(Coleman and Fox, 2004). In addition to performance measurement, the report focuses on aligning financial incentives, ensuring accountability, implementing approaches to information transfer, and supporting patients, caregivers, and clinicians. To date, over 2200 reports have been requested.
The American Academy of Pediatrics (AAP) advocates for a Medical Home for children with special health needs (American Academy of Pediatrics, 2003). Communication of a core set of information and a common shared care plan across settings is a central component of the Medical Home. AAP also realizes that high-quality care for this population must include reimbursed time to review home health care orders for completeness and accuracy and to communicate changes in medications. At present, a comprehensive medication review and communication to involved practitioners can consume approximately 15 minutes which exceeds the time dedicated to a face-to-face visit. Analogous to the care oversight codes allowed under Medicare, pediatricians believe there should be codes for generating the care plan, sharing the information with family and involved clinicians and also communicating with the schools. Documentation of these activities could be a performance measure.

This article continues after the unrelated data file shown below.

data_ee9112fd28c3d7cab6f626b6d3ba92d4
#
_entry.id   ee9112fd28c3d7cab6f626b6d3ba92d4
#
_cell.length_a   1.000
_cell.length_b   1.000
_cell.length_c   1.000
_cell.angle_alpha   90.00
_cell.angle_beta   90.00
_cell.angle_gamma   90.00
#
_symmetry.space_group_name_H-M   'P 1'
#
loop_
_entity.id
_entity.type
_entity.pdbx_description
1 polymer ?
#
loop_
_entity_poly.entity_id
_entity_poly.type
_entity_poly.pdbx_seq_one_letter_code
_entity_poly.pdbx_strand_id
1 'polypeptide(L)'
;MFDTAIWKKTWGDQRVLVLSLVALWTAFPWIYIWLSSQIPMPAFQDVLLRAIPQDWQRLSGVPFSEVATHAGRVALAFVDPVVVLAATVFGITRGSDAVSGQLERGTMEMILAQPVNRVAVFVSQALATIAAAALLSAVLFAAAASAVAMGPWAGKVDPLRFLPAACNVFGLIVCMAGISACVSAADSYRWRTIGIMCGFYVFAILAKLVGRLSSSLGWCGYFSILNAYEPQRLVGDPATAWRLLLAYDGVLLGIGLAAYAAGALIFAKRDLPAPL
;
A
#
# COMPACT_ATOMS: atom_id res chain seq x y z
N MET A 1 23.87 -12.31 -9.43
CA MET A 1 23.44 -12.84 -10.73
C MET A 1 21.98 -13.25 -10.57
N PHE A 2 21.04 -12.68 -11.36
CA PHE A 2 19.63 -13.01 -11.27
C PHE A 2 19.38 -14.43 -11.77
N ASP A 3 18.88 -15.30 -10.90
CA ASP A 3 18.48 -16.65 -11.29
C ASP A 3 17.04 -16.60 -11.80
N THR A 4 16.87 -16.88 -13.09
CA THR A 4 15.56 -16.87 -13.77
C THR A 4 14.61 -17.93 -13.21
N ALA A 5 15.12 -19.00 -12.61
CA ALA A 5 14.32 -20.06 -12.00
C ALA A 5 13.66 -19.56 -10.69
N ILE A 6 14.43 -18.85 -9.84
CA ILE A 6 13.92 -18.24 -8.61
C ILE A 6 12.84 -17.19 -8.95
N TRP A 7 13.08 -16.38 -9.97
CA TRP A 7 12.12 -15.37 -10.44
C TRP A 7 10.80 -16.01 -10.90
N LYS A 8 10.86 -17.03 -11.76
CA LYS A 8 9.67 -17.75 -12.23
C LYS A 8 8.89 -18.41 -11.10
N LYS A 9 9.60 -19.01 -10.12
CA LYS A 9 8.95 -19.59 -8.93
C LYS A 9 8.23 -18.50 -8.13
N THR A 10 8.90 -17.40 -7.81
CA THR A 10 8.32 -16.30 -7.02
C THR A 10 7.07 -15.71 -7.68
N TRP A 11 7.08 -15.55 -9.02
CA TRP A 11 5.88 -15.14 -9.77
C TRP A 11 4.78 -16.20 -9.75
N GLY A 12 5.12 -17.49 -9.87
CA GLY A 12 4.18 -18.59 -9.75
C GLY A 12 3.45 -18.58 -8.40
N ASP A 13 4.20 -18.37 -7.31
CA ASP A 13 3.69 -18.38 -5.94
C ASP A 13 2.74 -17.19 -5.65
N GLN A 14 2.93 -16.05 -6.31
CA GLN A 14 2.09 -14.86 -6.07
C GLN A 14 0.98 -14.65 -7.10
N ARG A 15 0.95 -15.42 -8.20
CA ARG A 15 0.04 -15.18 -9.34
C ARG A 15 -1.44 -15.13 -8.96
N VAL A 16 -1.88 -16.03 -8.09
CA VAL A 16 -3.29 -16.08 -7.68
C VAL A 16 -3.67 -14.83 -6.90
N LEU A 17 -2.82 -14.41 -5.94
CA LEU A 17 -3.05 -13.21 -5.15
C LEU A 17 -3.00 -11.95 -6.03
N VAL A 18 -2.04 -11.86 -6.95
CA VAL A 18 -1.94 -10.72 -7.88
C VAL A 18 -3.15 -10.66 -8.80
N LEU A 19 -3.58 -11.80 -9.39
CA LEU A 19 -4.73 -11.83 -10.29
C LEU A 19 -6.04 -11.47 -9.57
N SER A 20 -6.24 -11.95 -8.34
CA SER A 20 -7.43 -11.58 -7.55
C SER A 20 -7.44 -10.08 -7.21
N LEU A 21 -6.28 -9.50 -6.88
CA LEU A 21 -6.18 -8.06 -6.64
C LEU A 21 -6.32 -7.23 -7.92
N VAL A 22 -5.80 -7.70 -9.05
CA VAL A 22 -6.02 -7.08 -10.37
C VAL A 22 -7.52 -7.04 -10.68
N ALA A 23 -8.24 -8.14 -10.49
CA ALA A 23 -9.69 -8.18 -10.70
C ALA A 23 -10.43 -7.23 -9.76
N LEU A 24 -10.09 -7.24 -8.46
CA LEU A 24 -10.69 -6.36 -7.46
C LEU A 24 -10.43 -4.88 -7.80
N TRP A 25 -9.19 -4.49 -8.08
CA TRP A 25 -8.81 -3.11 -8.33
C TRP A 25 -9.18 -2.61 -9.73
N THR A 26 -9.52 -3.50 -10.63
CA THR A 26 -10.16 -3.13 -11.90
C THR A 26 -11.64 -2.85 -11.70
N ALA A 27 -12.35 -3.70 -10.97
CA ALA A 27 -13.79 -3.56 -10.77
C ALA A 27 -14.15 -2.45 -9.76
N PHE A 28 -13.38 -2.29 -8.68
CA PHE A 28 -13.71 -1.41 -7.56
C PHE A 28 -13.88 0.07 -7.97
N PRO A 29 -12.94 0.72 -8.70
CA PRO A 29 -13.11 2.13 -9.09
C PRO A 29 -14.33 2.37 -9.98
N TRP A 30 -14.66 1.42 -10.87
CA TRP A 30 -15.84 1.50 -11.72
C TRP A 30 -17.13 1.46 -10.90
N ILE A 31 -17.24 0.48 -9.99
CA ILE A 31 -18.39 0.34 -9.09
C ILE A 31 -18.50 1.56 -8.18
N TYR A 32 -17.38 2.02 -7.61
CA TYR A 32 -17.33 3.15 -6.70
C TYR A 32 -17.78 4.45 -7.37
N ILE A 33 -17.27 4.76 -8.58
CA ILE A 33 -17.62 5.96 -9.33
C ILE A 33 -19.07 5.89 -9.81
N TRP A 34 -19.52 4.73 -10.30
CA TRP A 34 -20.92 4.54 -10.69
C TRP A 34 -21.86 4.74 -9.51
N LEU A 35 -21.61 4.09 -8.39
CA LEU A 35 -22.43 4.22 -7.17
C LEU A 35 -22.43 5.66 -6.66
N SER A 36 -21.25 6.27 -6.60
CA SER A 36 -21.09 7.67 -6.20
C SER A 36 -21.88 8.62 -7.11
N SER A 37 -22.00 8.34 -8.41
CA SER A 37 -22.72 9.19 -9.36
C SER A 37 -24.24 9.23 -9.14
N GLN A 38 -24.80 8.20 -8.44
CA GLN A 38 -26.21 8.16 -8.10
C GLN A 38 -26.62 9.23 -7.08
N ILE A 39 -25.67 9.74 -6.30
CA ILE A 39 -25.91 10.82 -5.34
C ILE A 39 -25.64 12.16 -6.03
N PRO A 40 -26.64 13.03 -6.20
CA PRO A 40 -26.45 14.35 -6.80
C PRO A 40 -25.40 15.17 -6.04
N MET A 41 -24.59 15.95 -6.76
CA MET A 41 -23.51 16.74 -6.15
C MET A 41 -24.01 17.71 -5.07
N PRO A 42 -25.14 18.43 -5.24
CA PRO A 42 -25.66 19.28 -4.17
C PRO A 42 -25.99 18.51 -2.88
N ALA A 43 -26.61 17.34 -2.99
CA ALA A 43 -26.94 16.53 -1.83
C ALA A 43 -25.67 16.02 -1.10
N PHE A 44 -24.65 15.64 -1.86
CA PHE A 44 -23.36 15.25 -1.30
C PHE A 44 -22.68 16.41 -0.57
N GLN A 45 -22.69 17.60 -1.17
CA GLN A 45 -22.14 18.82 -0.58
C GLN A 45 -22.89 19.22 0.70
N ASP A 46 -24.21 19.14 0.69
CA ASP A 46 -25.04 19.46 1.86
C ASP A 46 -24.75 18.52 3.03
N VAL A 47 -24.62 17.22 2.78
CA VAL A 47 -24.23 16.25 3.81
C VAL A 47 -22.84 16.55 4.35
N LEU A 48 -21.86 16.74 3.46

Finally, the JCAHO has deemed status for hospital discharge planning and continuity of care. Under statute, this requires JCAHO to assess the following representative care practices (Box I-2).
Encouraged by its Public Advisory Group, JCAHO has expressed interest in revising and strengthening its accreditation items in this area. To this end, JCAHO measurement leaders have held a series of telephone meetings with researchers from the University of Colorado Health Sciences Center to explore a possible collaboration.
In January 2004, JCAHO implemented a new approach to the survey process, Tracer Methodology (JCAHO, 2004b). This new approach includes the following elements: (a) following the course of care and services provided to a particular patient; (b) assessing relationships among disciplines and important functions; (c) evaluating the performance of relevant processes related to patient care; and (d) identifying potential vulnerabilities in care processes. It is now part of the typical 3-day on-site hospital survey process, and in most instances, a typical team of three surveyors is expected to complete approximately 11 tracers. The Tracer Methodology has not yet been extended beyond the hospital setting but it has potentially important implications for discharge planning and transitions. In particular, this approach can follow a particular patient, assessing how the patient fares along a continuum of care. It can assess how well the hospital staff has ascertained posthospital needs of a particular patient, the planning for discharge that has occurred, and, through patient interviews, assess the patient’s understanding about the postacute care aspects of his or her care.